The drought this year has left many cattle producers in a bind. Hay prices are high and pastures are burnt up which leaves corn stalks as an excellent grazing option. While many producers annually graze cornstalks, this year it will be of even more importance. Cattle are already in stalks and there are lots of corn fields being baled for forage.
A recent UNL CropWatch article by Charles Wortmann, Terry Klopfenstein, and Aaron Stalker showed that in a corn-soybean rotation study conducted from 1996 to 2011, the effects on yields of the following crop were determined for fall-winter grazing (November to February) and spring grazing (February to mid-April, the time of greatest concern of compaction by animal traffic on thawed and wet soil). The field was irrigated and had three treatments (fall/winter grazed, spring grazed, and ungrazed) which have been maintained in the same area since 1996. The stocking rate was with yearlings at 2.5 times the normal level since 2000. On average, yield of the following soybean crop was increased by about 2 bu/ac with fall-winter grazing, and 1.3 bu/ac with spring grazing, compared with no grazing of corn stalks. Yield of corn as the second crop after grazing was not significantly affected. There is ongoing research which will be reported in the 2013 Nebraska Beef Cattle Report which include a dryland trial.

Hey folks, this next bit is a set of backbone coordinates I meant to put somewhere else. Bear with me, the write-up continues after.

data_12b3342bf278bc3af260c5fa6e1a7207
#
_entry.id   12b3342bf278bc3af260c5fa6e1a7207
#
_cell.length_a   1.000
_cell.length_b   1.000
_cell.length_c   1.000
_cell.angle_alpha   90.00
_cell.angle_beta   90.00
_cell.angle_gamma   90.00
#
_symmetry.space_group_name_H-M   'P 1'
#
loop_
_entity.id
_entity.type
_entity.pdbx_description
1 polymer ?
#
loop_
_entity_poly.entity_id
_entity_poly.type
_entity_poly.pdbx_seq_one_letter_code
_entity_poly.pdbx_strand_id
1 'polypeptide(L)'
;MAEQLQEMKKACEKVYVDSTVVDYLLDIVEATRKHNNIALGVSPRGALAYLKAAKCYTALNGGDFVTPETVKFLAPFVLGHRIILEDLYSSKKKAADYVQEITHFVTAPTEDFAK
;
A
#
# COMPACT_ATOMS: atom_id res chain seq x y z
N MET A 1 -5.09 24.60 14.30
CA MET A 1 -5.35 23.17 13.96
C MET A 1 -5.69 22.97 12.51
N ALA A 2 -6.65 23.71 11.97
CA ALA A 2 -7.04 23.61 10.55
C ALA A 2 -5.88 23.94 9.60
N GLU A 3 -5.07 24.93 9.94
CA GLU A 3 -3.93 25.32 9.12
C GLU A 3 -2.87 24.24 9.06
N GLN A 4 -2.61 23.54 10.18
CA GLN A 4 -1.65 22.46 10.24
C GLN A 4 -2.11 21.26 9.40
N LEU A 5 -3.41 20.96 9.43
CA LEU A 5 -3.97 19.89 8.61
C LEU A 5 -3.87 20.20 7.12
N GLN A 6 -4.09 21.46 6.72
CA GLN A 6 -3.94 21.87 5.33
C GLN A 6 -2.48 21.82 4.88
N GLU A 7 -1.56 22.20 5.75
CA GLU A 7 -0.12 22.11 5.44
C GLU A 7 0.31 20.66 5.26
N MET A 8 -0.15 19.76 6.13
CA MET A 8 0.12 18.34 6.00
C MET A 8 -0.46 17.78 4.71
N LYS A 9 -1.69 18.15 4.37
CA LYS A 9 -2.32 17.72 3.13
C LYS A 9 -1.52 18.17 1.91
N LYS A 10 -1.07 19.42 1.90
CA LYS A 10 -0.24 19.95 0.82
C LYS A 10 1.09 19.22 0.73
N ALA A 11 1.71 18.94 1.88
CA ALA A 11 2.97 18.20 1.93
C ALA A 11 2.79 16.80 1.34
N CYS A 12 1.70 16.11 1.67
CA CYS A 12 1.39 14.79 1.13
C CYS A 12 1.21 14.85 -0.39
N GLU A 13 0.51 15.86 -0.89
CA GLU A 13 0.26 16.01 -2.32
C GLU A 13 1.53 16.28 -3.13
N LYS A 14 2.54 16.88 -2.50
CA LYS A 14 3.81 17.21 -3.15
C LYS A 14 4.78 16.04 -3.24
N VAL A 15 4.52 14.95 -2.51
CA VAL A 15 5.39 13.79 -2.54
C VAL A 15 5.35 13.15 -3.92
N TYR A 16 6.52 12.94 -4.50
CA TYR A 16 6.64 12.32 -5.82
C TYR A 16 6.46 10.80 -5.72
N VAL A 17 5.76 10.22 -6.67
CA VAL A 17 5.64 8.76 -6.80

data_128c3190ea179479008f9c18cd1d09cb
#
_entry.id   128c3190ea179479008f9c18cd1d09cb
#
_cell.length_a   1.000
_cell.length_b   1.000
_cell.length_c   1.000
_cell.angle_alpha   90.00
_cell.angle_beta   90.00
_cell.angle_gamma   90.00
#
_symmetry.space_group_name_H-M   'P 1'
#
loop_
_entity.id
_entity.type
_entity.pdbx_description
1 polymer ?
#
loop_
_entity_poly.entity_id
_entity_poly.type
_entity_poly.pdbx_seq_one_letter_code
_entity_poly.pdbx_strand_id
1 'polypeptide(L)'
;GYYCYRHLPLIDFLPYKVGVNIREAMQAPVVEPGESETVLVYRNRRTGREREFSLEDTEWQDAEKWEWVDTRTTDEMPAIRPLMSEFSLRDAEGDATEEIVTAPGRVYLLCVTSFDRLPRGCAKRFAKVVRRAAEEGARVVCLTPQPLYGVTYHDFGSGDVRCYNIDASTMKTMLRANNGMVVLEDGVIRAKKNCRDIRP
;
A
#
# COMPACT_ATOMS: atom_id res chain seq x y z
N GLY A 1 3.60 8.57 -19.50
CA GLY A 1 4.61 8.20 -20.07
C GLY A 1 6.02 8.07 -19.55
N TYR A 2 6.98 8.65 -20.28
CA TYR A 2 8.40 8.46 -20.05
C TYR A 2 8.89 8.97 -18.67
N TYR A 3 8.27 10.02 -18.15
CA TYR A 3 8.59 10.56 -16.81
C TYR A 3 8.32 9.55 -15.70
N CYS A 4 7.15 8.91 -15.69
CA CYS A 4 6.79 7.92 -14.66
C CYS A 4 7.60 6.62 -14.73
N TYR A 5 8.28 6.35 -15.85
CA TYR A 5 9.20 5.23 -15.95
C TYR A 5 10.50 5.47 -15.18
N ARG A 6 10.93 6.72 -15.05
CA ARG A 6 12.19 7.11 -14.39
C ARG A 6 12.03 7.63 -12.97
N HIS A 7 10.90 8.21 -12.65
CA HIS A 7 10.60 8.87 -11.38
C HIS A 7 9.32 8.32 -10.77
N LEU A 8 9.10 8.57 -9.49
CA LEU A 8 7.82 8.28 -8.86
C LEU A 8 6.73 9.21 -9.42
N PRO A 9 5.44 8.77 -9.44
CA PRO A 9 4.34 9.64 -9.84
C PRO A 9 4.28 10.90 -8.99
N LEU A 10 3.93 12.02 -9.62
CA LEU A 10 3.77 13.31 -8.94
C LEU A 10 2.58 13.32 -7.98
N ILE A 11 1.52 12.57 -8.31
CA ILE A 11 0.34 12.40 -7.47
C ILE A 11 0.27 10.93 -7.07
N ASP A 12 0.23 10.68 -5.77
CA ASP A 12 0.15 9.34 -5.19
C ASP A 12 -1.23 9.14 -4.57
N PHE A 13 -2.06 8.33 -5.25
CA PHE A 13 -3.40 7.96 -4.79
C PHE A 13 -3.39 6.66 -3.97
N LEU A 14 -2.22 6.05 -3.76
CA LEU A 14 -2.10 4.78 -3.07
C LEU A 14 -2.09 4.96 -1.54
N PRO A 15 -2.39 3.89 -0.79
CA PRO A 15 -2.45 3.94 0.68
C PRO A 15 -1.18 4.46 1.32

The article concluded that grazing corn stalks is compatible with no-till management in eastern Nebraska and probably is for irrigated fields throughout the state with no loss in average grain yield expected. With wet soil conditions in the spring, consider removing cattle from the field or taking other steps management steps to minimize the effect of compaction.